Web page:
At some point in time, the clock will stop for us. Our body will be done. And who we are at that moment, will be how our loved ones will remember us. I don’t want to have the words “Cranky Old Codger” chiseled on my tombstone. 

Some might say that I need to work on my personal “brand.” Personal branding is what young professionals do to invent and establish an image or impression of themselves in the minds of others. Your online and social media image may not be true to your authentic self but is a tightly managed group of online assets that package and promote how you want to be perceived. 

Today there are many books and resources on how to recreate and market a professional image, but our spiritual image was established at the moment of our birth. We were created in the image of God. Genesis 1:27 Of course we don’t physically resemble God because He is Spirit John 4:24 but we were created to reflect God’s character and attributes. Obviously not His divine attributes such as His sovereignty, omniscience, omnipotence and omnipresence. God and God alone is the Supreme Authority, all-knowing, all-powerful and present in all places and at all times.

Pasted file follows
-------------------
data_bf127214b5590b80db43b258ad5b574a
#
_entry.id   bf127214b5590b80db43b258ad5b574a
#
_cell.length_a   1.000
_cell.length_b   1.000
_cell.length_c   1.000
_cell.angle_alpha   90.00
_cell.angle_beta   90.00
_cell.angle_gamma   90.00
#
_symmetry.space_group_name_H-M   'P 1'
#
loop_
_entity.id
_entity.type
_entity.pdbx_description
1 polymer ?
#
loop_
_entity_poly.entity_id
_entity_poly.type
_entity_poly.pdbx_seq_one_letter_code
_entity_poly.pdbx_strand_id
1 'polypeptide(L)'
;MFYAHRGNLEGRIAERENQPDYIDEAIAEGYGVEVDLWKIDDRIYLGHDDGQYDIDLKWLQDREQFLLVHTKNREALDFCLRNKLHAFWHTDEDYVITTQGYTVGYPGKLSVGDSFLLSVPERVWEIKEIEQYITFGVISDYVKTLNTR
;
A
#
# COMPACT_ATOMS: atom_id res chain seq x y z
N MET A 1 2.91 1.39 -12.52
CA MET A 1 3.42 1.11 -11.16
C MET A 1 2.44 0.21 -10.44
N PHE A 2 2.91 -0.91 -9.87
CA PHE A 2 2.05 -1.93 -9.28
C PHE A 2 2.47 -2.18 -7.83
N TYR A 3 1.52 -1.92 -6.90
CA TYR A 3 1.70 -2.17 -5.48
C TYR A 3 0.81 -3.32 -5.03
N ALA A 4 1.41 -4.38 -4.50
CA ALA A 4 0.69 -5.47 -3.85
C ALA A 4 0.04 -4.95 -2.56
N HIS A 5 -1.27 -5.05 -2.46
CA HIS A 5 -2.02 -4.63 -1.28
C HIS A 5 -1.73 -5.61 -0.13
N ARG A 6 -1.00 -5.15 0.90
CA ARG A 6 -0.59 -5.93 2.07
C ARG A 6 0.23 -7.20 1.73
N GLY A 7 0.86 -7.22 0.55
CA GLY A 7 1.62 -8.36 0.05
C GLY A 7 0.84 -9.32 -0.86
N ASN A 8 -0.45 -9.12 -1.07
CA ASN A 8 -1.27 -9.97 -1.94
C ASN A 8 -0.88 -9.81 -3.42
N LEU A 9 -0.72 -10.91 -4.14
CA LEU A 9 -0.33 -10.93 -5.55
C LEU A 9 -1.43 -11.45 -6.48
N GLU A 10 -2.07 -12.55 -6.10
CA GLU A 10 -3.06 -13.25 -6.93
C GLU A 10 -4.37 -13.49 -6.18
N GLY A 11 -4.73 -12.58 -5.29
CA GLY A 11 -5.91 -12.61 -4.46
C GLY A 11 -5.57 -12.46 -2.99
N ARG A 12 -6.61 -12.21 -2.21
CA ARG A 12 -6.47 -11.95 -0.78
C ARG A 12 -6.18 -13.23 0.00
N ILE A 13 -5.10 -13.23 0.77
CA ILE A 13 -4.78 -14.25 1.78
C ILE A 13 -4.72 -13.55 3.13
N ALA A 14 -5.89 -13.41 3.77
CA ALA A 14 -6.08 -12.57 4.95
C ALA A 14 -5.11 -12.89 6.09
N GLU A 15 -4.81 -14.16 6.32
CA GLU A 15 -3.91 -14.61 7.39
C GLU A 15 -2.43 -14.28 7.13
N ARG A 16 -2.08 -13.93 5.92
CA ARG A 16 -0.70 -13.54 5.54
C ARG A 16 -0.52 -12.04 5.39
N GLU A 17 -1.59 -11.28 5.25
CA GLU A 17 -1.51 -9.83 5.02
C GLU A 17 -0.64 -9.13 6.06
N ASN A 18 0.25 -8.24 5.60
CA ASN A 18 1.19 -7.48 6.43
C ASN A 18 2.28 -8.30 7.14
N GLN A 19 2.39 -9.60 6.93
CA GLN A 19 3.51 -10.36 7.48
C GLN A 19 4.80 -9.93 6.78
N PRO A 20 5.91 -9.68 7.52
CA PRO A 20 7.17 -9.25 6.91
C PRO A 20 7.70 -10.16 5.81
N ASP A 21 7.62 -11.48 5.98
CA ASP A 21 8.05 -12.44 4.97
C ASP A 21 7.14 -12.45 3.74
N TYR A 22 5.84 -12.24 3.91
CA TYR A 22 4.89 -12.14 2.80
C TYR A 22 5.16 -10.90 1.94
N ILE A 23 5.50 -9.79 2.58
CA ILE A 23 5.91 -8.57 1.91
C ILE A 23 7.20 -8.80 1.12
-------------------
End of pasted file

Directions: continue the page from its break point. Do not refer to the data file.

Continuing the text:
But we were created in His image to reflect His character and, as Spirit-filled Christians, we should be looking less like us and more like Jesus every day of our lives. In Galatians 5:22-23 NLT, Paul lists the “fruit” of the Spirit. In the Greek, the word translated as “fruit” is singular meaning that the one single characteristic of a Christian is all of these nine attributes combined: Love, Joy, Peace, Patience, Kindness, Goodness, Faithfulness, Gentleness and Self-Control. These are the Christ-like attributes that identify the true follower of Jesus, but of course while we were created in His image, we can choose to reject that image.   

Is the image you project to others a man/woman of God or a man/woman of the world? When your earthly body dies, what will your obituary say? How do you want to be remembered by your loved ones? Are there attributes of the Fruit of the Spirit that are weak or missing from your life? Are you okay with the idea of coming out of another Lent unchanged? If not, what would God want you to change about yourself?

Wednesday, March 6, 2019

Lift Your Spirits!

Dear Friends,

One of my favorite high-tech devices is the Bluetooth Mobile Phone Headset. That’s the device that people wear in their ear to be able to instantly answer their mobile phone and engage in a loud conversation when they’re in back of you in the line at Starbucks. I should quickly say that I don’t use one of those wireless headsets myself. I’m just not important enough to need to be immediately available to my people. Okay...the truth is I don’t even have “people.”

But the cool thing about wireless headset technology is that it has allowed me to now be in public without frightening others. I’m now able to walk down the street without mothers clutching their small children to them in fear. People no longer quietly edge away from me when I’m in line at the bank and I can now even go into retail stores without a clerk quickly slipping behind the counter to stand near the red emergency button.